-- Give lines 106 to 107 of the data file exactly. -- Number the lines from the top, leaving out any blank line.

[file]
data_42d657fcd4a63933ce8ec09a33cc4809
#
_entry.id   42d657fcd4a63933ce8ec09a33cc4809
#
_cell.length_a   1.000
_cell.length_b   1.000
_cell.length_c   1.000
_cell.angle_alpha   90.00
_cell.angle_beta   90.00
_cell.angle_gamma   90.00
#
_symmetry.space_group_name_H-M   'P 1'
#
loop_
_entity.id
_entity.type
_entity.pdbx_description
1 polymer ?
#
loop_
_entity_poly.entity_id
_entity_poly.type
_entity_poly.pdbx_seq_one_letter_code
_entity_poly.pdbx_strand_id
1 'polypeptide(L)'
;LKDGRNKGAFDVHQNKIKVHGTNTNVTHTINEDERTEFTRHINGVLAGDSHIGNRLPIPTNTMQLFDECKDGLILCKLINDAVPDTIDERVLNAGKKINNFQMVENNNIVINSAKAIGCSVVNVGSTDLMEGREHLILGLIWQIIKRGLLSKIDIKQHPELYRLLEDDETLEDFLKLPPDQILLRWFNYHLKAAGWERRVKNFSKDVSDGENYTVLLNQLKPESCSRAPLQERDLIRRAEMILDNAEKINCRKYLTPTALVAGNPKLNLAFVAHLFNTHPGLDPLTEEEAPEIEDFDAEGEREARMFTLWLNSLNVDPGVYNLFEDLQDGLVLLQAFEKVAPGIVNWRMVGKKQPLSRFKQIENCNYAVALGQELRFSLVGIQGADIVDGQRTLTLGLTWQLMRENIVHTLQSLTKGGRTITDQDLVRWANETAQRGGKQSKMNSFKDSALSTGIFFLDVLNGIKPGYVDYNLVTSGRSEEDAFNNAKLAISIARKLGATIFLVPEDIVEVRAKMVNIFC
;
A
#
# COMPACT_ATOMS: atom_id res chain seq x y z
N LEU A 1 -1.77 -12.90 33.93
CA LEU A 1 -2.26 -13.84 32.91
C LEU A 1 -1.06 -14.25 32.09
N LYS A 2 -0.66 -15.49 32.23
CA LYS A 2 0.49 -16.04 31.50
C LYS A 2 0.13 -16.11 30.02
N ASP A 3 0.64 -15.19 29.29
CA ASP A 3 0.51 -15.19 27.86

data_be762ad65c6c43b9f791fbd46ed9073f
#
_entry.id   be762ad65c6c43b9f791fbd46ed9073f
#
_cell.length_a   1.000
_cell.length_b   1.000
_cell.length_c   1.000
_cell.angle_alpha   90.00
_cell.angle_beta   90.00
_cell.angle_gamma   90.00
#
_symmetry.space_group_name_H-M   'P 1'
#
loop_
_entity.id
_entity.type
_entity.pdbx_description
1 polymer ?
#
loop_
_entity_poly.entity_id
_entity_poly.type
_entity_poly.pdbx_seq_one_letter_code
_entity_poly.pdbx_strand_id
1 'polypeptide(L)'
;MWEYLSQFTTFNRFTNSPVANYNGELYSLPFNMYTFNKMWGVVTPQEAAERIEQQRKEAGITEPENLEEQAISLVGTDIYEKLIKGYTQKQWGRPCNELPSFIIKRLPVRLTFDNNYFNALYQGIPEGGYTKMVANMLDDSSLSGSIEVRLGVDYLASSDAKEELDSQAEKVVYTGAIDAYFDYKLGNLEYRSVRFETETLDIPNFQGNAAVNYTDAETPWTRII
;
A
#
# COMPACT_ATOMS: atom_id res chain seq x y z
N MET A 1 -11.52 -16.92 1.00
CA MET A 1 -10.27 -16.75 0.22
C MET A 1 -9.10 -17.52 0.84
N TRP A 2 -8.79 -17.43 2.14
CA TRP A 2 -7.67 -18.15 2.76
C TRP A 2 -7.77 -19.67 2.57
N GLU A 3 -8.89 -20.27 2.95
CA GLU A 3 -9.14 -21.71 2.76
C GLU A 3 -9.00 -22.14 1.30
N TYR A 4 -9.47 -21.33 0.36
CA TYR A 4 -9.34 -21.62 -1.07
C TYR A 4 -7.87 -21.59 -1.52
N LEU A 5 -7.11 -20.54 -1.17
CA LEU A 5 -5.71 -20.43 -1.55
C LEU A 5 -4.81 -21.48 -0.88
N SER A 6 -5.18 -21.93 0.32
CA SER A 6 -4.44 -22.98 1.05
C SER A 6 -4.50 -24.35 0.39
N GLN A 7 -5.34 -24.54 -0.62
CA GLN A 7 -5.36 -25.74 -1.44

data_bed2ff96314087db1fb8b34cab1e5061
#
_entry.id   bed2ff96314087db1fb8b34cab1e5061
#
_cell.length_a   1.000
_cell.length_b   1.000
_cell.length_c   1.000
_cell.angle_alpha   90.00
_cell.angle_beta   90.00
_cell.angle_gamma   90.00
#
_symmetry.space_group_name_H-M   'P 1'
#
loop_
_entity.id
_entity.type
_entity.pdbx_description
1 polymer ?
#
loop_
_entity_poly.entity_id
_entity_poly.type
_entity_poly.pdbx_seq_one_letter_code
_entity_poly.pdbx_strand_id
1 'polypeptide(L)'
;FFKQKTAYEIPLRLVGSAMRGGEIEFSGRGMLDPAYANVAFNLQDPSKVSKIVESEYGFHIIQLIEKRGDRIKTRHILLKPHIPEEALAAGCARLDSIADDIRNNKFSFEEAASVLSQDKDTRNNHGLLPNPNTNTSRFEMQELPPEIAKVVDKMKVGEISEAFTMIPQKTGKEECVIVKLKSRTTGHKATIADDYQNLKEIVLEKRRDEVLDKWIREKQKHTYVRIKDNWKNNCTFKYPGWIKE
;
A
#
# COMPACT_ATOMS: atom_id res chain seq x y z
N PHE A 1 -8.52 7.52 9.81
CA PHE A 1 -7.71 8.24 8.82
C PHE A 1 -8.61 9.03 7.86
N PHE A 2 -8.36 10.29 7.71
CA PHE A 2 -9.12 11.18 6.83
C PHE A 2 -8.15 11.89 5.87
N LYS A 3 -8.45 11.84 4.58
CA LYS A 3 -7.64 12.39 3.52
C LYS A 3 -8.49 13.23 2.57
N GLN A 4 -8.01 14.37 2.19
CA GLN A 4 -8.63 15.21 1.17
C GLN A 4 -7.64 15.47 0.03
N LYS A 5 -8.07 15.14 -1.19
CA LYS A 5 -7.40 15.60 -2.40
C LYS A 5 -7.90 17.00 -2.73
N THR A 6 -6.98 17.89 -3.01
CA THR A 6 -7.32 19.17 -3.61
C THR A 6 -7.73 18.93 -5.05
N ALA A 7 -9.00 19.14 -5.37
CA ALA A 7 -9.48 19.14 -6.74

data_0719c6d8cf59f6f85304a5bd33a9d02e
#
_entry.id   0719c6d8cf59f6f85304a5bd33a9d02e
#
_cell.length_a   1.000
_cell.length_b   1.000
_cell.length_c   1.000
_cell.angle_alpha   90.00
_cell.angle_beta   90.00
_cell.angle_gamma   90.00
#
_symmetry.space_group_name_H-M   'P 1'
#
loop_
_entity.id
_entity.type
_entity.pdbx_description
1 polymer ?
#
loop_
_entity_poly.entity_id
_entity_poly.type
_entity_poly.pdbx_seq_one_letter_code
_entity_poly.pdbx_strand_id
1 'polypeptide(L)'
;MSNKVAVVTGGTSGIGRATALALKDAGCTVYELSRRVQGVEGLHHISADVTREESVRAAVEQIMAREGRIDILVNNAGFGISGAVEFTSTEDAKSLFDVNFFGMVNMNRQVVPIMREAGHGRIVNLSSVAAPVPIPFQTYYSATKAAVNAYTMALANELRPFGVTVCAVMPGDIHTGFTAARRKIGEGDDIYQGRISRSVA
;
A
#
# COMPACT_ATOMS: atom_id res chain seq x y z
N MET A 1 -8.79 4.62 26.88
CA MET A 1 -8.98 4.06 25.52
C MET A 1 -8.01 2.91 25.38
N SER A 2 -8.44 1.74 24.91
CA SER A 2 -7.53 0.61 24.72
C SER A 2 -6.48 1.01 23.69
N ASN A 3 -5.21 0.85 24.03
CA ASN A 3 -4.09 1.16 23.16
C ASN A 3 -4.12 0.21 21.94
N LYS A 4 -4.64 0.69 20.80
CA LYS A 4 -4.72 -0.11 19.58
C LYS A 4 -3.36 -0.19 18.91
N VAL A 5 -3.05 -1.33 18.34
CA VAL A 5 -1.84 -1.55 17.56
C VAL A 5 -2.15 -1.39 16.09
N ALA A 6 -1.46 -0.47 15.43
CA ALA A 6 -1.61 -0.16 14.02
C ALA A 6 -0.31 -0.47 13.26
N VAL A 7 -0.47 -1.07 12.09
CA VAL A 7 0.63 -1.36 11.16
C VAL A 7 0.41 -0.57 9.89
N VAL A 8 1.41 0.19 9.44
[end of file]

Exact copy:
1 polymer ?
#